Q2 turning point

A disappointing second quarter for crude tanker owners may be remembered as the one in which depressed freight rates turned a corner, RS Platou says.

A short term supply threat caused by political issues in Iraq and a potential growth in US crude oil exports both have potential implications for the market, says Ole-Rikard Hammer of RS Platou Economic Research.

Hammer says the danger of supply disruptions from Iraq has seen charterers respond by looking to move cargo from the region before the issue becomes real.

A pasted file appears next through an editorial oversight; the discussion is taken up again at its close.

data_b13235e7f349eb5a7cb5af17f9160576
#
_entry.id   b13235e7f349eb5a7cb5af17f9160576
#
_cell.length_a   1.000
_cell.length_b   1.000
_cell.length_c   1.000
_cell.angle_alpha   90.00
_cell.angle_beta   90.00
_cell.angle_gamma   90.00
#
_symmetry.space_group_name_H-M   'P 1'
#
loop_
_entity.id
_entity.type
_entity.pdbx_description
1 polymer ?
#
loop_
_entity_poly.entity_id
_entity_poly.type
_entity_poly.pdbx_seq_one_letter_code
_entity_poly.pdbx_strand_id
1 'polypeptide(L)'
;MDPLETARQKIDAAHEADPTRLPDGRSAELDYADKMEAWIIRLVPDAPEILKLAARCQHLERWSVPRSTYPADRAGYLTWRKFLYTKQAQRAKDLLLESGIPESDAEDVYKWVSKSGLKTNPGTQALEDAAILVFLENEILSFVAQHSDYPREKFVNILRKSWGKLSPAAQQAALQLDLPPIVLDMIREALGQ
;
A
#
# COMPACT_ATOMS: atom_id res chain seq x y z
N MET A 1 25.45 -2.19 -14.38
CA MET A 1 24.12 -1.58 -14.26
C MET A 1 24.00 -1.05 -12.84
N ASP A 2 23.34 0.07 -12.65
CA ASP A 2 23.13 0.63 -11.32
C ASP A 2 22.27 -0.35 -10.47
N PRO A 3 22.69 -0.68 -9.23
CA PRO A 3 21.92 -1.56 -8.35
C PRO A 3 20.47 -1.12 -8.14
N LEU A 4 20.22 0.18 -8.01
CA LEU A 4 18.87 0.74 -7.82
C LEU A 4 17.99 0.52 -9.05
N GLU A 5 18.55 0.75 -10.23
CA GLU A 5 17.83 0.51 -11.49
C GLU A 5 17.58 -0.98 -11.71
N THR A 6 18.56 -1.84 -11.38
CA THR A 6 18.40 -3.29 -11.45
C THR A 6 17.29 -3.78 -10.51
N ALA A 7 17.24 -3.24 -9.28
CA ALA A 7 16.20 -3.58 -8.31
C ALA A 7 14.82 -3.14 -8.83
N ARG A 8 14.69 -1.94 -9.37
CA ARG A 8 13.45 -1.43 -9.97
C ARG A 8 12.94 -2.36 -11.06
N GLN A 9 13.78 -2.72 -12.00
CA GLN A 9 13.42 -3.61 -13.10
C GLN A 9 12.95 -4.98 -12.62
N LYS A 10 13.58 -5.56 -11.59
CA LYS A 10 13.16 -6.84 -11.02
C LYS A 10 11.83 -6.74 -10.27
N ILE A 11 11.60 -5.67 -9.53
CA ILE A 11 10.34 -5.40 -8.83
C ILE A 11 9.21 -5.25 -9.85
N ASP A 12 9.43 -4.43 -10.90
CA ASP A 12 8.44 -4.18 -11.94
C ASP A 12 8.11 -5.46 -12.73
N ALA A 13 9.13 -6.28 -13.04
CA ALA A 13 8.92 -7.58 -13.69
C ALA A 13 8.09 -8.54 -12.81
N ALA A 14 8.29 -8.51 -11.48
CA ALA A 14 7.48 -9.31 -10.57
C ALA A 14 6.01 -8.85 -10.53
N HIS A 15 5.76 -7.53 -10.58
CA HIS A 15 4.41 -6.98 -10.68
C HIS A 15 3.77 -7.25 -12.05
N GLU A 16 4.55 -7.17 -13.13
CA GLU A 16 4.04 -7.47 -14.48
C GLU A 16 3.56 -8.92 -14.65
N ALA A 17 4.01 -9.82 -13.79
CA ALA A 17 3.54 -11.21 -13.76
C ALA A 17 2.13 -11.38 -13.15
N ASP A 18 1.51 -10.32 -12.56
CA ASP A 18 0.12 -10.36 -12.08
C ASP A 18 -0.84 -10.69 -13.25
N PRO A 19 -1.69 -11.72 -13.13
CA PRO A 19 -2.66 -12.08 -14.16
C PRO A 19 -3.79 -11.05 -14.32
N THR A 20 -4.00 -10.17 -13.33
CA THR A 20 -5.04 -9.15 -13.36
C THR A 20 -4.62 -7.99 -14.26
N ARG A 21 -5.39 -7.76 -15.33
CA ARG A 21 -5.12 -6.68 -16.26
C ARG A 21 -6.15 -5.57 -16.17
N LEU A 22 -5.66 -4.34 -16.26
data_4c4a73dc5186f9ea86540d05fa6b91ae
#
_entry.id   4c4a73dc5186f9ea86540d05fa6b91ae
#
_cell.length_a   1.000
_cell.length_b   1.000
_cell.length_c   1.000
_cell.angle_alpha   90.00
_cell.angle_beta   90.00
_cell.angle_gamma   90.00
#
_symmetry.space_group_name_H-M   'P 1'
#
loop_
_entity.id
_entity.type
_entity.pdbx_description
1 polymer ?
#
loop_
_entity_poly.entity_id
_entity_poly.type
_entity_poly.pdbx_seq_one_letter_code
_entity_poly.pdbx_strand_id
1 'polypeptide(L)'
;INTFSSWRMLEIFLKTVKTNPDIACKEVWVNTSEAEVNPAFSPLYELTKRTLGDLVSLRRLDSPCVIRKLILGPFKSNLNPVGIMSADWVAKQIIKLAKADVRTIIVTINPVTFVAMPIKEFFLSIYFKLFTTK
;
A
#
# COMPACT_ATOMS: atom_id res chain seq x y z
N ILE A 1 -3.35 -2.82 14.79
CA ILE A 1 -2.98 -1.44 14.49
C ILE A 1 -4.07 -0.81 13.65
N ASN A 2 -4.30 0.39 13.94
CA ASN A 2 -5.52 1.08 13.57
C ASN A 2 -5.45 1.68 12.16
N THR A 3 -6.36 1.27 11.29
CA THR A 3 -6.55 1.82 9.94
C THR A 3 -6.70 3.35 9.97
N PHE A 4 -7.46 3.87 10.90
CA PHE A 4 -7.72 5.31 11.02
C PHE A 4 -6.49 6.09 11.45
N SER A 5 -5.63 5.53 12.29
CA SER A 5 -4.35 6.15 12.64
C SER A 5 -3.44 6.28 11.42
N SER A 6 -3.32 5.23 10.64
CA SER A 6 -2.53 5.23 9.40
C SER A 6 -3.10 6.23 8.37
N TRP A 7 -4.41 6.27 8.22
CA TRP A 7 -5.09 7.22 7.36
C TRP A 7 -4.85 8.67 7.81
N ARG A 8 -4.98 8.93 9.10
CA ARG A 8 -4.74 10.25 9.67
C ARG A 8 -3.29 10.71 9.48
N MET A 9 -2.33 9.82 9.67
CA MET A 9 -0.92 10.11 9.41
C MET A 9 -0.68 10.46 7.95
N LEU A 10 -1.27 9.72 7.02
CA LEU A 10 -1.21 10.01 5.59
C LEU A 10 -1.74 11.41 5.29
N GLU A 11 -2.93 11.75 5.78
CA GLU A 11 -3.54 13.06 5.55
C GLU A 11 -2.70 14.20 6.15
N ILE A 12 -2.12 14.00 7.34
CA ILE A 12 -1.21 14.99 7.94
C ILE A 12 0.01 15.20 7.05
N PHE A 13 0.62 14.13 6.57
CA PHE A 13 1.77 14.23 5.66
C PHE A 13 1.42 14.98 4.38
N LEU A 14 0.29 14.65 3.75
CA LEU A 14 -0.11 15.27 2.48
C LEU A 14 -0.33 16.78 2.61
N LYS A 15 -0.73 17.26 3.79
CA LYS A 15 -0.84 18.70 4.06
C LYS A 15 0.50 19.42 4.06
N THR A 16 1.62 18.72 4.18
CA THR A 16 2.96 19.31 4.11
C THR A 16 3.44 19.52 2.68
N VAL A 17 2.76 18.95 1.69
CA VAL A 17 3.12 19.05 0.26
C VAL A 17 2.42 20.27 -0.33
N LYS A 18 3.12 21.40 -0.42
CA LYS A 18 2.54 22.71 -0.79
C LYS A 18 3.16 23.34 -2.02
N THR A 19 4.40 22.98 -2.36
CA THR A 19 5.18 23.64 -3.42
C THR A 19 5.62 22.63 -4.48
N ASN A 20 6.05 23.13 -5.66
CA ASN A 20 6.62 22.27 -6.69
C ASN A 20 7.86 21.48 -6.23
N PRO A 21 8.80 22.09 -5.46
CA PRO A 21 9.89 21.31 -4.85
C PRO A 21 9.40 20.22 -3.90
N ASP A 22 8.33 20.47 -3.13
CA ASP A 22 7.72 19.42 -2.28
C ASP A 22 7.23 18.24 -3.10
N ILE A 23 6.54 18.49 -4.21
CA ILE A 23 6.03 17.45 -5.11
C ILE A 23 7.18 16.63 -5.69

He notes spot activity in the last week of June was the highest seen since March, indicating Iraqi exports are on the rise. 

And with the call on OPEC set to climb by 1.5 million barrels per day in the second half, anybody hoping the market will go very quiet if the Iraqi situation cools is likely to be disappointed, Hammer says.

Turning to the US, Hammer argues the potential emergence of the country as a significant global oil supplier is an important development for the tanker market in the medium term.

“Making precise forecasts about the impact on seabourne trade is premature at this stage,” Hammer said.

He added: “What is clear in the bigger picture thought, is that the long period of cargo drought which has slowed the tanker market likely is beginning to come to an end.”